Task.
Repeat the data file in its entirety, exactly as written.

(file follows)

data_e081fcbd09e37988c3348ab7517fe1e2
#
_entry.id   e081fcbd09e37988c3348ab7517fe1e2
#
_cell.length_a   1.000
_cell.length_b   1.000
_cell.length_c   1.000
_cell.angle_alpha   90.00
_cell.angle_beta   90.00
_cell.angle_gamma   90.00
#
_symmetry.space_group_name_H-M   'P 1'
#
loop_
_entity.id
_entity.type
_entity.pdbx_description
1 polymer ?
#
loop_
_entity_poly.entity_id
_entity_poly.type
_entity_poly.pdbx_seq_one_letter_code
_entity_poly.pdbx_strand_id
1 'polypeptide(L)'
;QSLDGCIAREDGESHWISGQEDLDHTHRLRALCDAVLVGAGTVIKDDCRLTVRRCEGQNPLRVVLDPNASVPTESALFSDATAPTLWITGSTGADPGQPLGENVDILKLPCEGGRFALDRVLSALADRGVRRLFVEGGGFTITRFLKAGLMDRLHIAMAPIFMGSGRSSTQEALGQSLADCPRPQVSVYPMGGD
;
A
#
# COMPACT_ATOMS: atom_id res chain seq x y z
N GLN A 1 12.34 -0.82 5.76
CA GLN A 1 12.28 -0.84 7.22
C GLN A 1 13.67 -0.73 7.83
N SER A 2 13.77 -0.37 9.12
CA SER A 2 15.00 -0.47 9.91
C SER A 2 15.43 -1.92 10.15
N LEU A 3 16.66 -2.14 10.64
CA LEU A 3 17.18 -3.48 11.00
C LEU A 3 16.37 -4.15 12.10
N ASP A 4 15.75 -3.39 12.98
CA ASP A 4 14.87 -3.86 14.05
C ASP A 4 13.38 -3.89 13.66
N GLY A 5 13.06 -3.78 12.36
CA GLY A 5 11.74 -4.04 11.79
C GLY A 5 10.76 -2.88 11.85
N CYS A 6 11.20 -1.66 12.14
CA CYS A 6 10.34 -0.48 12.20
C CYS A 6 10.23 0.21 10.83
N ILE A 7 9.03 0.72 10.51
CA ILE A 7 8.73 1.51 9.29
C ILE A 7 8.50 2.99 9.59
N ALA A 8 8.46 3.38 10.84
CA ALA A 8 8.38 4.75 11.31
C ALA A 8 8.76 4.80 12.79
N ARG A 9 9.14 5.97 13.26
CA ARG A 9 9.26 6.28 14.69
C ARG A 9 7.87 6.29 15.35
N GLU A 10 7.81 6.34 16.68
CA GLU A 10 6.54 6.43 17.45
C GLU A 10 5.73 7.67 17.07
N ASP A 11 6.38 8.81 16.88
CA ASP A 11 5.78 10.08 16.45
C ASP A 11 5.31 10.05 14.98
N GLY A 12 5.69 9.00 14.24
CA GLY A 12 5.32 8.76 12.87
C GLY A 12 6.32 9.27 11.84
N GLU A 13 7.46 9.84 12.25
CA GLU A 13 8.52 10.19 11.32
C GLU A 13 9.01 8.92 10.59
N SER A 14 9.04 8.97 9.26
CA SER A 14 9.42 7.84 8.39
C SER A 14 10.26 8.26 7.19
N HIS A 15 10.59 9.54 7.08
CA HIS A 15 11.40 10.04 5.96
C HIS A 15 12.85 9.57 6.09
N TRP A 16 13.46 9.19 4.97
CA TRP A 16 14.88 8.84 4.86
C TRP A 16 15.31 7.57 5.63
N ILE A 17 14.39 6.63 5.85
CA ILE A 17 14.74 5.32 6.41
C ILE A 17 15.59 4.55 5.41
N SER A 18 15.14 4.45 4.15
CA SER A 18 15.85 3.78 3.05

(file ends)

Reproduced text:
data_e081fcbd09e37988c3348ab7517fe1e2
#
_entry.id   e081fcbd09e37988c3348ab7517fe1e2
#
_cell.length_a   1.000
_cell.length_b   1.000
_cell.length_c   1.000
_cell.angle_alpha   90.00
_cell.angle_beta   90.00
_cell.angle_gamma   90.00
#
_symmetry.space_group_name_H-M   'P 1'
#
loop_
_entity.id
_entity.type
_entity.pdbx_description
1 polymer ?
#
loop_
_entity_poly.entity_id
_entity_poly.type
_entity_poly.pdbx_seq_one_letter_code
_entity_poly.pdbx_strand_id
1 'polypeptide(L)'
;QSLDGCIAREDGESHWISGQEDLDHTHRLRALCDAVLVGAGTVIKDDCRLTVRRCEGQNPLRVVLDPNASVPTESALFSDATAPTLWITGSTGADPGQPLGENVDILKLPCEGGRFALDRVLSALADRGVRRLFVEGGGFTITRFLKAGLMDRLHIAMAPIFMGSGRSSTQEALGQSLADCPRPQVSVYPMGGD
;
A
#
# COMPACT_ATOMS: atom_id res chain seq x y z
N GLN A 1 12.34 -0.82 5.76
CA GLN A 1 12.28 -0.84 7.22
C GLN A 1 13.67 -0.73 7.83
N SER A 2 13.77 -0.37 9.12
CA SER A 2 15.00 -0.47 9.91
C SER A 2 15.43 -1.92 10.15
N LEU A 3 16.66 -2.14 10.64
CA LEU A 3 17.18 -3.48 11.00
C LEU A 3 16.37 -4.15 12.10
N ASP A 4 15.75 -3.39 12.98
CA ASP A 4 14.87 -3.86 14.05
C ASP A 4 13.38 -3.89 13.66
N GLY A 5 13.06 -3.78 12.36
CA GLY A 5 11.74 -4.04 11.79
C GLY A 5 10.76 -2.88 11.85
N CYS A 6 11.20 -1.66 12.14
CA CYS A 6 10.34 -0.48 12.20
C CYS A 6 10.23 0.21 10.83
N ILE A 7 9.03 0.72 10.51
CA ILE A 7 8.73 1.51 9.29
C ILE A 7 8.50 2.99 9.59
N ALA A 8 8.46 3.38 10.84
CA ALA A 8 8.38 4.75 11.31
C ALA A 8 8.76 4.80 12.79
N ARG A 9 9.14 5.97 13.26
CA ARG A 9 9.26 6.28 14.69
C ARG A 9 7.87 6.29 15.35
N GLU A 10 7.81 6.34 16.68
CA GLU A 10 6.54 6.43 17.45
C GLU A 10 5.73 7.67 17.07
N ASP A 11 6.38 8.81 16.88
CA ASP A 11 5.78 10.08 16.45
C ASP A 11 5.31 10.05 14.98
N GLY A 12 5.69 9.00 14.24
CA GLY A 12 5.32 8.76 12.87
C GLY A 12 6.32 9.27 11.84
N GLU A 13 7.46 9.84 12.25
CA GLU A 13 8.52 10.19 11.32
C GLU A 13 9.01 8.92 10.59
N SER A 14 9.04 8.97 9.26
CA SER A 14 9.42 7.84 8.39
C SER A 14 10.26 8.26 7.19
N HIS A 15 10.59 9.54 7.08
CA HIS A 15 11.40 10.04 5.96
C HIS A 15 12.85 9.57 6.09
N TRP A 16 13.46 9.19 4.97
CA TRP A 16 14.88 8.84 4.86
C TRP A 16 15.31 7.57 5.63
N ILE A 17 14.39 6.63 5.85
CA ILE A 17 14.74 5.32 6.41
C ILE A 17 15.59 4.55 5.41
N SER A 18 15.14 4.45 4.15
CA SER A 18 15.85 3.78 3.05